If you will take this matter up with the local express agent, you will no doubt be able to obtain equitable settlement.
And the customer would have been most thoroughly disgusted with the store and its methods of doing business. As a matter of fact this letter came from Wanamaker's by return mail.
We are sending you today another piece to your cut-glass set.
It is a source of great regret to us that you should have been inconvenienced by carelessness on our part.
Please make whatever disposition you wish of the broken piece.
Yours very truly,
This piece of cut glass reached the customer on the same day as the letter and he was able to present his wedding present in perfect condition.
Notice in this letter the instant and unqualified decision regarding the complaint and observe also that the shipping department was speeded up to make the restitution in time for it to accomplish its purpose. No proof was demanded that the cut glass was broken. The customer's word was accepted as absolute proof.
This man, naturally feeling angry at the miscarriage of his plans, was so won over by this open-minded and broad gauged handling of his complaint that he at once wrote a letter of thanks pledging that Wanamaker's would in the future receive every penny of his trade. Yet, an unskilled handling of the complaint — a day of delay — would have destroyed the good-will of the store in this man's mind.
A woman bought a pair of white silk gloves with black stitching on the back. The clerk assured her the black would not run when the gloves were washed. The customer washed them according to the directions furnished with the gloves. The black ran and spoiled the gloves. She returned the gloves with a courteous letter stating the facts and requesting that the purchase price be refunded.
This is the letter she received.
We have received the silk gloves you mention in your letter of the second and are at a loss to understand how the trouble could have happened.
All of our gloves are carefully selected when the stocks are purchased and especial attention is given to the fastness of the black thread used in stitching. This black is guaranteed not to run when the gloves are washed.
It must be that you did not carefully observe the instructions for washing them, as given on the little tag attached to the gloves. If you had used lukewarm water, as directed, this trouble would not have happened.
We are, therefore, returning your gloves to you, as we can not see wherein we are to blame for the trouble.
This letter illustrates the wrong attitude in answering a letter of complaint. It not only lays the blame on the customer, but actually casts insinuations on her veracity, inasmuch as she mentioned explicitly that she had used lukewarm water.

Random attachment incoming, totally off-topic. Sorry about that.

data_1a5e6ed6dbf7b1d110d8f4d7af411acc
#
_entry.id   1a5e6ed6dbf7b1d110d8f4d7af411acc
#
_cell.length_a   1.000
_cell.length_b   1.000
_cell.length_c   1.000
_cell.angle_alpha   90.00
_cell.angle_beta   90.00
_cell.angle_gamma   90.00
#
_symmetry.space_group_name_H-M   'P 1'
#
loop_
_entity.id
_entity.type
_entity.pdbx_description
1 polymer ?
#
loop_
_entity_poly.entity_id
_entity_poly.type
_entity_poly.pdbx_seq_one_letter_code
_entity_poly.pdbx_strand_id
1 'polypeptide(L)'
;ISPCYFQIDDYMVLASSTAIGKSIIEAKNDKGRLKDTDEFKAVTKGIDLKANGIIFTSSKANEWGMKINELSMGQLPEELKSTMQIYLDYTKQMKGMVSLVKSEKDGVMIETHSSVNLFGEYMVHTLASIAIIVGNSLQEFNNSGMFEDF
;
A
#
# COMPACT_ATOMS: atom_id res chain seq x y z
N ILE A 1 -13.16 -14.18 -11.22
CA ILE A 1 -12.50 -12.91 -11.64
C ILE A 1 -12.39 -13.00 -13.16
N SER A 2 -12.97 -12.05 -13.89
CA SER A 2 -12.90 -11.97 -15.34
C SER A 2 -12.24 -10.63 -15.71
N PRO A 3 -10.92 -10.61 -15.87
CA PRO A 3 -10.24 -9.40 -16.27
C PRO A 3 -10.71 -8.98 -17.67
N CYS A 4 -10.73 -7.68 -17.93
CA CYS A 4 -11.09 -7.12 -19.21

She was content to allow the matter to drop, as the price of the gloves was a small amount. But she firmly resolved never to go into that store again and she had no hesitancy in telling her friends of her experience.
Her husband, upon hearing the details, took the matter in hand and wrote a most vigorous letter to the store, demanding a proper settlement and an apology for what he considered a slur in questioning his wife's veracity. He received this letter.
Your letter of the twelfth does not alter the aspect of the situation in regard to the liability for the damage done to your wife's gloves.
As we previously stated, if the gloves were washed in accordance with the instructions given, the color will not run.
However, as you seem so intent to consider this a matter of considerable importance and rather than incur the expense of extended correspondence, we are enclosing our check for the amount of the gloves.
This woman never tired of relating that Blank's was a disagreeable firm to trade with and that the only way she received satisfaction was by having her husband use force.
Such a concession did little good. It was not willingly and gladly given. It was extracted by force.
How different would have been the situation if the store had written a letter similar to this.
Enclosed is a due bill for two dollars which you may exchange for cash if you desire or use just the same as money when you make future purchases in the Blank Store.
We can not understand what could have caused your gloves to run as they did. We watch our stocks carefully, but as you exercised every care in washing them, it must be that a defective pair slipped past our inspectors.
We are very sorry that you should have been annoyed in this way and assure you that we strive to make every transaction a wholly satisfactory one.
Would you like to have us send you another pair of gloves — that surely won't run — in exchange for the due bill? Or is there anything else we could send instead?
Yours very truly,
The man who can write a letter that does what another man must make a personal call to do is the greatest, most independent power in the modern business world.
Such a letter would have amounted to the same concession as made in the other way, but at what a difference in tact and retained friendship.